Meanwhile, firms say they are committed to better equipping their sales assistants to support their advisors but SAs' are quick to point out that it's not a very coordinated effort. According to Registered Rep.'s annual sales assistant survey, only 7.6 percent of the respondents say they receive formal, structured training. By keeping them from learning the nuts and bolts of the business, the firms can justify their lower pay, some SAs say.
Registered sales assistants tend to get a bonus or added pay from the reps they support — a median bonus of $6,704 last year — largely because they deserve it and their reps couldn't do business without them. But SAs biggest complaint remains that there are “too many responsibilities for too little pay,” as one survey participant said. “The firms that disregard the value of a sales assistant and put unrealistic demands on certain levels of compensation really hurt themselves,” says Mike Stern, a top-producing Wachovia rep in Vineland, N.J. who specializes in estate planning.
And if you, the advisor, find yourself running in place like Joe Sheehan was, maybe it's time to up the ante and get yourself a trained professional. “Don't look at it as a lump-sum payment. You're investing for the future,” he says. “If you want to work with high-end clients, you need an experienced person.” As the adage goes, you've got to spend money to make money. Why not spend your beans on someone trained to count them?
|15 to 19 years||54,545||11,250|
|10 to 14 years||49,230||7,030|
|6 to 9 years||44,999||6,041|
|3 to 5 years||39,999||4,317|
|Fewer than 3 years||39,999||1,999|
|Primary job responsibility|
|Type of firm|
|Wirehouse (more than 2,000 reps)||$49,999||$7,291|
|Regional (200 to 1,999 reps)||47,307||7,499|
|Type of practice|
|Fee-based using mutual funds||N/A||N/A|
|Commission-based on sale of individual securities||$42,500||4,624|
|Separately managed accounts||49,999||7,142|
|East North Central||44,999||5,750|
|West North Central||47,500||7,499|
|East South Central||N/A||N/A|
|West South Central||49,999||7,499|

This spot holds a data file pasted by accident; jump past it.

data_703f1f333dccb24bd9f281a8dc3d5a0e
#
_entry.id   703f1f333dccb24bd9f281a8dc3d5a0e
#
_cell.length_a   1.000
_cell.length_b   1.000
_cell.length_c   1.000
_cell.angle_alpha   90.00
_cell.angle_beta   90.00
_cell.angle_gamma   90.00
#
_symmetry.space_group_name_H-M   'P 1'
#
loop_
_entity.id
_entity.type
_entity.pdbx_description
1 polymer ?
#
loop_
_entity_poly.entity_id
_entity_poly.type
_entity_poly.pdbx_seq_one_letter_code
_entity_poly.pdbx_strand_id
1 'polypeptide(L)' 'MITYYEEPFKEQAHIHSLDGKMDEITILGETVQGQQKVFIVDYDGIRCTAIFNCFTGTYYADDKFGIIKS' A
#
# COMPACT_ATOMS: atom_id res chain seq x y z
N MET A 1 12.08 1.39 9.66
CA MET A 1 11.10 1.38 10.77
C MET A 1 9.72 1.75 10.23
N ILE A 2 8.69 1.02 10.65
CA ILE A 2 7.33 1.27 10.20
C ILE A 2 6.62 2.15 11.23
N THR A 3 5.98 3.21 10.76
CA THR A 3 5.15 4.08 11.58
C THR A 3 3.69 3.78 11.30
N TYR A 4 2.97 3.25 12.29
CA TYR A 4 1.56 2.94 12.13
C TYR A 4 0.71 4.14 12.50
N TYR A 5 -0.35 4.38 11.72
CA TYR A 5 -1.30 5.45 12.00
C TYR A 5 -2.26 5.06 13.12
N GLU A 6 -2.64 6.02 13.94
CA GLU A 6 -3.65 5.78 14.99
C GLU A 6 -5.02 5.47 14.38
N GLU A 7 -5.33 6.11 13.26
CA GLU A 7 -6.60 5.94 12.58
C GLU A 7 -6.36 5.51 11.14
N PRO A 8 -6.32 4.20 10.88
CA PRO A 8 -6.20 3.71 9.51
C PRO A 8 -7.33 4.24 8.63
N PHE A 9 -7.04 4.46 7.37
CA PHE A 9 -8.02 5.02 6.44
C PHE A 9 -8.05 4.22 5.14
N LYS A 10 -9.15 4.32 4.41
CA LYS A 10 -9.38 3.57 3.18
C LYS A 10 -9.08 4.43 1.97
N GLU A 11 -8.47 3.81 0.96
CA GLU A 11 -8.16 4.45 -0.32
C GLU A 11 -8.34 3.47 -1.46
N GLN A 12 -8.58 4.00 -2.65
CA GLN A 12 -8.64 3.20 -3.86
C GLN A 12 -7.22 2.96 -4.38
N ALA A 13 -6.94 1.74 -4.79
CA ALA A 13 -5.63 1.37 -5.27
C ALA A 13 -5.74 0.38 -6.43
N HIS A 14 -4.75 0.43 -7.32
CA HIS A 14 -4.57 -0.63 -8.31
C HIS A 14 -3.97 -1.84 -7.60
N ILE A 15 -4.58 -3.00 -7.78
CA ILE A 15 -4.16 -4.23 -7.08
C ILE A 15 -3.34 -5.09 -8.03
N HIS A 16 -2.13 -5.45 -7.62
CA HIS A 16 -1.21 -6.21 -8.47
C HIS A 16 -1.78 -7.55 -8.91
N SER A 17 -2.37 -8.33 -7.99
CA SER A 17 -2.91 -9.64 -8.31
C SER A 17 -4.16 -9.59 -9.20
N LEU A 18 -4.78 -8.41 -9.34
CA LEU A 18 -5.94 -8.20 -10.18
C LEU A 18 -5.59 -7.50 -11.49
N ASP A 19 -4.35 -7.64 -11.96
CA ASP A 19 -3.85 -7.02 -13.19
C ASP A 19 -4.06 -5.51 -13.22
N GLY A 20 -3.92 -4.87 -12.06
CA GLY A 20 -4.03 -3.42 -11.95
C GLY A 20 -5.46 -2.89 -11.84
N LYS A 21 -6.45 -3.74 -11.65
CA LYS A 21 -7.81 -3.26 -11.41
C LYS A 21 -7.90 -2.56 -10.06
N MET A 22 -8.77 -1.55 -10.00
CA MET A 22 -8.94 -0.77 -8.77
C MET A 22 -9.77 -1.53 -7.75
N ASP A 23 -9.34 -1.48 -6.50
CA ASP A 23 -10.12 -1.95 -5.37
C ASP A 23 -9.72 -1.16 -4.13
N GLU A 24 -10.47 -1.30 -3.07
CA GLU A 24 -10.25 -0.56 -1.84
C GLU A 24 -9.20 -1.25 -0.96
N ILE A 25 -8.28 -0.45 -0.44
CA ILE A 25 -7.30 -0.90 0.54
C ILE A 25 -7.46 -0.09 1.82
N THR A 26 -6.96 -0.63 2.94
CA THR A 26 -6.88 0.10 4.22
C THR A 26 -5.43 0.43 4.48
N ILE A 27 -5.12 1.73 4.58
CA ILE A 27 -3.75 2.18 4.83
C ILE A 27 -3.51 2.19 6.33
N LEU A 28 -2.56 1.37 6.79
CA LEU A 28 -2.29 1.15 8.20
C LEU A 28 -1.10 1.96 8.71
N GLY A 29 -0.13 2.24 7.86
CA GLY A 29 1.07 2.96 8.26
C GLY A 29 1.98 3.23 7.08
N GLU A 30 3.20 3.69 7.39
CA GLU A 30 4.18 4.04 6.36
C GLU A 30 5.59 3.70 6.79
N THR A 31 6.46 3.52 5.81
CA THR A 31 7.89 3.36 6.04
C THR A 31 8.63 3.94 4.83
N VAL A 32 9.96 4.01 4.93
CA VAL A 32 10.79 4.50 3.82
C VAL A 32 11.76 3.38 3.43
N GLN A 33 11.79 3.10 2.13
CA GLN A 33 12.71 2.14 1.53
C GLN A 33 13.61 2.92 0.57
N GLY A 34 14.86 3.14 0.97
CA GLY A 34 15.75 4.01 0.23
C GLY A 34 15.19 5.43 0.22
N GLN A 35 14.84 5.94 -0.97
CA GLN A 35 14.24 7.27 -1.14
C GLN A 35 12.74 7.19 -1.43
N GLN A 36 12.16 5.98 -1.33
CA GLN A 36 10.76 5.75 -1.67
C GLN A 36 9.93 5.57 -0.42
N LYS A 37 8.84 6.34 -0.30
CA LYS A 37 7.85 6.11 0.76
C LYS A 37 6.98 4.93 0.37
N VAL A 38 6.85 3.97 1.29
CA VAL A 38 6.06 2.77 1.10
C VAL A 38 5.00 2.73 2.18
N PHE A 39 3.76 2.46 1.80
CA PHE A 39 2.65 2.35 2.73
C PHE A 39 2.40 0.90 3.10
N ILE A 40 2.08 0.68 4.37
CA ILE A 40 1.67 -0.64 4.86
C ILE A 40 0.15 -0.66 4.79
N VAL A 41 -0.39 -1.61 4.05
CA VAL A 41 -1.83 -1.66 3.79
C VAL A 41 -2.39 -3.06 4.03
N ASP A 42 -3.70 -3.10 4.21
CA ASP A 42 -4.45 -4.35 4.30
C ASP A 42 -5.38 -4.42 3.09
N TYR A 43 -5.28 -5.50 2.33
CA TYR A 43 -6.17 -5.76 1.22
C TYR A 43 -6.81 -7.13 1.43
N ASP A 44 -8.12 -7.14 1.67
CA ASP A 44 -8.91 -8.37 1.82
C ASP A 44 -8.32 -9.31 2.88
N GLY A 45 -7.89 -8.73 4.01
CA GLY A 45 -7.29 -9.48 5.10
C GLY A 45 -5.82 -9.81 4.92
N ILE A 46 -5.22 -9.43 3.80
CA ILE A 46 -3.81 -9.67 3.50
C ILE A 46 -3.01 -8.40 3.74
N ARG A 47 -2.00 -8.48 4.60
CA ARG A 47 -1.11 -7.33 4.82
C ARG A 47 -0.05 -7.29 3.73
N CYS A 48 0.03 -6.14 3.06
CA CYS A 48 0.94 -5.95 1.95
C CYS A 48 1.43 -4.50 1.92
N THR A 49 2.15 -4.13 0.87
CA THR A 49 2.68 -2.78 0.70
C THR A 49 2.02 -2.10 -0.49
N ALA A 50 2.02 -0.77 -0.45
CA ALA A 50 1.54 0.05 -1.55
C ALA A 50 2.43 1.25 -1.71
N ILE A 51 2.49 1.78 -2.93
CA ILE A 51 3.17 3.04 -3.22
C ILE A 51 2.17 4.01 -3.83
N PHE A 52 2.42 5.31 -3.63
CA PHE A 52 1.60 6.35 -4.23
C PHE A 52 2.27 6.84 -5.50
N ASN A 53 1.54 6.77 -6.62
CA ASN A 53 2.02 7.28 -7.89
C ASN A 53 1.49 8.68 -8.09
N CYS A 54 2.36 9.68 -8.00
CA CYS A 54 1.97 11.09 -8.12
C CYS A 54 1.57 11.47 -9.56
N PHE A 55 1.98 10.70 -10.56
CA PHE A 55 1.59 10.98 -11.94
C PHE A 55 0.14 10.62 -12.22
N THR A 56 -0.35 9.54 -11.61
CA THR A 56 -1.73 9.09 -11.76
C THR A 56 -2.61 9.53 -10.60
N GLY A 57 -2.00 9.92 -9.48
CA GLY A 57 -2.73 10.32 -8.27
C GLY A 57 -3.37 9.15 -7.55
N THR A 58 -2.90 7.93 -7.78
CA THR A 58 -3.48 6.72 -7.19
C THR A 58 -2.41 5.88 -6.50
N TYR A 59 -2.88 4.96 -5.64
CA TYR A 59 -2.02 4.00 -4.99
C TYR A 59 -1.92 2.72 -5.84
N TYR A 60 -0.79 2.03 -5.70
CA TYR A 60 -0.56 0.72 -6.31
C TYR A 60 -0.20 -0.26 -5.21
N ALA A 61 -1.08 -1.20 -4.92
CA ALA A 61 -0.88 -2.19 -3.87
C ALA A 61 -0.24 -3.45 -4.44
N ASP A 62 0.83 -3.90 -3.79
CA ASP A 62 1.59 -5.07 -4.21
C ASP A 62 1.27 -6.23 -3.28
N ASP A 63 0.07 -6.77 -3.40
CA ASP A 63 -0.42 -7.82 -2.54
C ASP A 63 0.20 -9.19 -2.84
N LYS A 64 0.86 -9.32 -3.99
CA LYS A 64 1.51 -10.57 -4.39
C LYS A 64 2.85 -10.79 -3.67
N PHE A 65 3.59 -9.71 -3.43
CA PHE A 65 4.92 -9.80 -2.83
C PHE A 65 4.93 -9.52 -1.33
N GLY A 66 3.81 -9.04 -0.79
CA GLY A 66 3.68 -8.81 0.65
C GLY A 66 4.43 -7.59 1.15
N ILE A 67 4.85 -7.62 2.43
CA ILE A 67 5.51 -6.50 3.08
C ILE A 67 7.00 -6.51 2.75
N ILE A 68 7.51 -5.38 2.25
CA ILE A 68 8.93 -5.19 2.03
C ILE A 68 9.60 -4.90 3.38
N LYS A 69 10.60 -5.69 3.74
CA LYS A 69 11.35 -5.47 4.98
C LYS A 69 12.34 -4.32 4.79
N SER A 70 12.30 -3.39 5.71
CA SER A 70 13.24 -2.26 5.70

|Involvement in rep goals/strategies|
|Not involved or aware||$42,741||$3,055|
|Aware but not involved in their development||47,767||6,833|
|Provide some input||47,999||7,812|
|Integral part of strategy development||54,285||7,499|
|Source: Prism Business Media Marketing Research|
|Achievement of preset goals||54||17|
|The discretion of the FA||128||41|
|The discretion of the firm||128||41|
|Do not receive a bonus||14||4|
|Less than $20,000||3||1%|
|$20,000 to $24,999||8||3|
|$25,000 to $29,999||15||5|
|$30,000 to $34,999||28||9|
|$35,000 to $39,999||37||12|
|$40,000 to $44,999||41||13|
|$45,000 to $49,999||41||13|
|$50,000 to $54,999||61||21|
|$55,000 to $59,999||0||0|
|$60,000 to $69,999||29||9|
|$70,000 to $79,999||23||7|
|$80,000 to $89,999||10||3|
|$90,000 to $99,000||3||1|
|$100,000 or more||10||3|
|Median compensation: $48,170|
|$1 to $999||24||8%|
|$1,000 to $2,499||33||11%|
|$2,500 to $4,999||46||15%|
|$5,000 to $7,499||44||14%|
|$7,500 to $9,999||30||10%|
|$10,000 to $14,999||38||12%|
|$15,000 to $19,999||25||8%|
|$20,000 to $24,999||14||4%|
|$25,000 or more||35||11%|
|Median compensation: $6,704|
|Source: Prism Business Media Marketing Research|
Outstanding Sales Assistants 2006
The brokerage industry is overflowing with sales assistants who go above and beyond to keep their practices running smoothly. Here are profiles of five such assistants.
The Partner: Susanne Chontos
J.B. Hanauer & Co.
Susanne Chontos is so good with Gregg Auerbach's clients that even his mother prefers to speak with her rather than her advisor/son about finance. It's no wonder Auerbach credits Chontos for helping to triple his production from $400,000 to over $1 million in the seven years they've worked together.
Chontos, who has a Series 7 and 63, began her career as a secretary at J.B. Hanauer & Co. in Parsippany, N.J., and says she very much enjoys the “supporting role.” And although she's technically labeled a sales assistant, Chontos, 31, says she's viewed as a colleague and that Auerbach “works with me on the same level as he would with another advisor.” In fact, Auerbach refers to her as his partner.
And why shouldn't he? In 2002, when Auerbach decided to transform his transaction-based business into a wealth-management practice, Chontos was the one orchestrating and obtaining all of the necessary information from their clients to help make the switch. When it came to convincing a large not-for-profit client to make the wealth-management switch with them, Auerbach says the presentation and reports Chontos prepared “contributed tremendously” in the nonprofit's decision to stay on.